4. What did you make of the brand extension when it was announced, and of the original Draft show in execution?

I didn't like the Brand Extension when it was announced. I had my favourites and I liked being able to sit down every week and watch them, rather than have them cut across two shows with a load of dross to fill it out. Felt they would have been better having a big cull or send some gimmicks down to development for time to 'develop'. I thought the original Draft Show was pretty well done and Vince and Flair played off against each other pretty well but some of the picks didn't make sense and it was perhaps the only time (because it didn't have McMahon involvement) that RAW came out on the short end.

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1. What were your thoughts at the time on HHH's return as a babyface?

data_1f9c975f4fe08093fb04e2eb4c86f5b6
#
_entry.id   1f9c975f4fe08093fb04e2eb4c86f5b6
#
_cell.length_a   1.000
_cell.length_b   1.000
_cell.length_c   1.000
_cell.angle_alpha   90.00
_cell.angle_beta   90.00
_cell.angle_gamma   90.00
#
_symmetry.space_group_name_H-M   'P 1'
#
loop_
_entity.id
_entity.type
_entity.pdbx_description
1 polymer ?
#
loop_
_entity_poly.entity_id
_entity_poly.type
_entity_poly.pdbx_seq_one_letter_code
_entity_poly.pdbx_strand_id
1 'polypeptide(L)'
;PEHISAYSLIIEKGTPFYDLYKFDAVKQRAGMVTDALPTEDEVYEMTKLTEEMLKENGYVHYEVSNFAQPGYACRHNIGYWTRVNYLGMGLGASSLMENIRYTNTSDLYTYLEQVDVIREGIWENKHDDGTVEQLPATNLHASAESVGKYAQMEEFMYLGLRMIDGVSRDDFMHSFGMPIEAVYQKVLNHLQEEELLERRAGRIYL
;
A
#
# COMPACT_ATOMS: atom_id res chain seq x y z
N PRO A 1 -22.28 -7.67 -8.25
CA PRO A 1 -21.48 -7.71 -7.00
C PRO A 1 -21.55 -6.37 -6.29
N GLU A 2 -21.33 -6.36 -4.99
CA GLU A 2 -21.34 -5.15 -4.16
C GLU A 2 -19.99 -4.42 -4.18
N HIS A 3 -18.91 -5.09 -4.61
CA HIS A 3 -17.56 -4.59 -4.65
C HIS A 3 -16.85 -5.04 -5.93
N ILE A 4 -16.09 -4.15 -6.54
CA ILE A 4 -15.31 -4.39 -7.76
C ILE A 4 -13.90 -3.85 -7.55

I was ready for it on his return. I hadn't been in love with Austin since his comeback in 2000 and I was rarely a Rock guy. I'd missed Trips during the Invasion angle and definitely after Survivor Series when things were a crock of shite. Maybe just me but I wasn't up for undisputed Champ Chris Jericho at that point. The return itself and the Rumble win were fine. The problem was jericho wasn't on his level and their attempts to add drama to that feud killed it. Lucy the fucking dog for crying out loud. Trips was dead by Mania, deader after trying to follow Rock/Hogan and then literally dead when he dropped the title immediately.